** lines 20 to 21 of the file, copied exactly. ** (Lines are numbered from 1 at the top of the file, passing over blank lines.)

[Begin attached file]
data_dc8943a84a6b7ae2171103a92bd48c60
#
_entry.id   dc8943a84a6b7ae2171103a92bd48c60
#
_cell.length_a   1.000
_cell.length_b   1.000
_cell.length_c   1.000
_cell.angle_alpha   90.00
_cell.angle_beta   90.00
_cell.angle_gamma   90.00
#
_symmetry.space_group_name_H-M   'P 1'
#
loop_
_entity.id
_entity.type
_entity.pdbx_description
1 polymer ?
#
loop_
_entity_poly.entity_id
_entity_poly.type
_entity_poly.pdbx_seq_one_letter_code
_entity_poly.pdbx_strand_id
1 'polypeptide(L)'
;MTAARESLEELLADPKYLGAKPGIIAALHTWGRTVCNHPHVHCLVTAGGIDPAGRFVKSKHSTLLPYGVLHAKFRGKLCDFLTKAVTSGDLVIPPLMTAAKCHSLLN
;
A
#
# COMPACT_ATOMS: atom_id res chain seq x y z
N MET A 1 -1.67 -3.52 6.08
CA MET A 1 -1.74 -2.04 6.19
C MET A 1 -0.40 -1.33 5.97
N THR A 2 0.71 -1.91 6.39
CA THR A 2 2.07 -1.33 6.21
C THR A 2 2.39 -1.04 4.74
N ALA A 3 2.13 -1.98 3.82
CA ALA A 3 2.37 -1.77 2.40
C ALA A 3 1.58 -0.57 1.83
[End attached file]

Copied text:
loop_
_entity_poly.entity_id